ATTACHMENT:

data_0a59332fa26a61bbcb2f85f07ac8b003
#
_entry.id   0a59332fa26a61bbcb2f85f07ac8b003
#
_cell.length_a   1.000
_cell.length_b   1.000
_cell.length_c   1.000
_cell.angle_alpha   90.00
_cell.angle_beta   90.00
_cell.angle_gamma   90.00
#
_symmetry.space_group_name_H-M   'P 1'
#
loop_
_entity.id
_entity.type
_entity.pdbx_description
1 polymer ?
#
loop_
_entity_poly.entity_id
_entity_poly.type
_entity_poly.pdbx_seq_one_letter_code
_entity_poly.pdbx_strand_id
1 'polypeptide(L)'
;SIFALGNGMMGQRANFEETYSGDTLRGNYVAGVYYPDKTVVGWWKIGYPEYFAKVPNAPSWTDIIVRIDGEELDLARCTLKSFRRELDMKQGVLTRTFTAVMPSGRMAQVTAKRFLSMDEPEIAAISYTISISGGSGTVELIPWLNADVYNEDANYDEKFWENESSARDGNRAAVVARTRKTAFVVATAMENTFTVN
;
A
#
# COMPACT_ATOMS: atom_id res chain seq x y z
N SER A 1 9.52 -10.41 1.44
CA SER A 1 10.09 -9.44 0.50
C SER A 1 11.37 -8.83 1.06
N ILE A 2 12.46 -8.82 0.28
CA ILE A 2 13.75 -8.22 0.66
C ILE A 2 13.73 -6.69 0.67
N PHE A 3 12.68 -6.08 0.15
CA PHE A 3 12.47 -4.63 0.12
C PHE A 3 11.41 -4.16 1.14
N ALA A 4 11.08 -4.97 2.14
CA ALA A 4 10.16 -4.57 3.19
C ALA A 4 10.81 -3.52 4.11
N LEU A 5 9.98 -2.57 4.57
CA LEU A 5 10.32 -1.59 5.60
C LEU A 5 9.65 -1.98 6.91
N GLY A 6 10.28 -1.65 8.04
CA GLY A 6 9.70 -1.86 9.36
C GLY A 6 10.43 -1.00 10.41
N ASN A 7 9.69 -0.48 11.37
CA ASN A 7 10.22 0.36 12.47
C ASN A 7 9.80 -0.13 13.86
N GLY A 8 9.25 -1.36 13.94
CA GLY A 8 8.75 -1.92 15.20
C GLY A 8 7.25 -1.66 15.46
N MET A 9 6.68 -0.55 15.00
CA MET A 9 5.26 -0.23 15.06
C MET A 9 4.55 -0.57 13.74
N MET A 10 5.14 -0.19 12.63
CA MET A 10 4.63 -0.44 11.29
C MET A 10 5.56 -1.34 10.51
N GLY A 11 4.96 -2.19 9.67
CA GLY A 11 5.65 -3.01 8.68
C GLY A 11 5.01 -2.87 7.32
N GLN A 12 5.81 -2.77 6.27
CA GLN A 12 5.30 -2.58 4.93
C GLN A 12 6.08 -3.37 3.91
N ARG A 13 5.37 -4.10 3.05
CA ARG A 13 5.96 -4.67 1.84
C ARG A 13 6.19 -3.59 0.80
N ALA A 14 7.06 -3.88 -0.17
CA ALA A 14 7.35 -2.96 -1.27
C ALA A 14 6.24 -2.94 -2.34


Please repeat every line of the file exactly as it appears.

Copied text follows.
data_0a59332fa26a61bbcb2f85f07ac8b003
#
_entry.id   0a59332fa26a61bbcb2f85f07ac8b003
#
_cell.length_a   1.000
_cell.length_b   1.000
_cell.length_c   1.000
_cell.angle_alpha   90.00
_cell.angle_beta   90.00
_cell.angle_gamma   90.00
#
_symmetry.space_group_name_H-M   'P 1'
#
loop_
_entity.id
_entity.type
_entity.pdbx_description
1 polymer ?
#
loop_
_entity_poly.entity_id
_entity_poly.type
_entity_poly.pdbx_seq_one_letter_code
_entity_poly.pdbx_strand_id
1 'polypeptide(L)'
;SIFALGNGMMGQRANFEETYSGDTLRGNYVAGVYYPDKTVVGWWKIGYPEYFAKVPNAPSWTDIIVRIDGEELDLARCTLKSFRRELDMKQGVLTRTFTAVMPSGRMAQVTAKRFLSMDEPEIAAISYTISISGGSGTVELIPWLNADVYNEDANYDEKFWENESSARDGNRAAVVARTRKTAFVVATAMENTFTVN
;
A
#
# COMPACT_ATOMS: atom_id res chain seq x y z
N SER A 1 9.52 -10.41 1.44
CA SER A 1 10.09 -9.44 0.50
C SER A 1 11.37 -8.83 1.06
N ILE A 2 12.46 -8.82 0.28
CA ILE A 2 13.75 -8.22 0.66
C ILE A 2 13.73 -6.69 0.67
N PHE A 3 12.68 -6.08 0.15
CA PHE A 3 12.47 -4.63 0.12
C PHE A 3 11.41 -4.16 1.14
N ALA A 4 11.08 -4.97 2.14
CA ALA A 4 10.16 -4.57 3.19
C ALA A 4 10.81 -3.52 4.11
N LEU A 5 9.98 -2.57 4.57
CA LEU A 5 10.32 -1.59 5.60
C LEU A 5 9.65 -1.98 6.91
N GLY A 6 10.28 -1.65 8.04
CA GLY A 6 9.70 -1.86 9.36
C GLY A 6 10.43 -1.00 10.41
N ASN A 7 9.69 -0.48 11.37
CA ASN A 7 10.22 0.36 12.47
C ASN A 7 9.80 -0.13 13.86
N GLY A 8 9.25 -1.36 13.94
CA GLY A 8 8.75 -1.92 15.20
C GLY A 8 7.25 -1.66 15.46
N MET A 9 6.68 -0.55 15.00
CA MET A 9 5.26 -0.23 15.06
C MET A 9 4.55 -0.57 13.74
N MET A 10 5.14 -0.19 12.63
CA MET A 10 4.63 -0.44 11.29
C MET A 10 5.56 -1.34 10.51
N GLY A 11 4.96 -2.19 9.67
CA GLY A 11 5.65 -3.01 8.68
C GLY A 11 5.01 -2.87 7.32
N GLN A 12 5.81 -2.77 6.27
CA GLN A 12 5.30 -2.58 4.93
C GLN A 12 6.08 -3.37 3.91
N ARG A 13 5.37 -4.10 3.05
CA ARG A 13 5.96 -4.67 1.84
C ARG A 13 6.19 -3.59 0.80
N ALA A 14 7.06 -3.88 -0.17
CA ALA A 14 7.35 -2.96 -1.27
C ALA A 14 6.24 -2.94 -2.34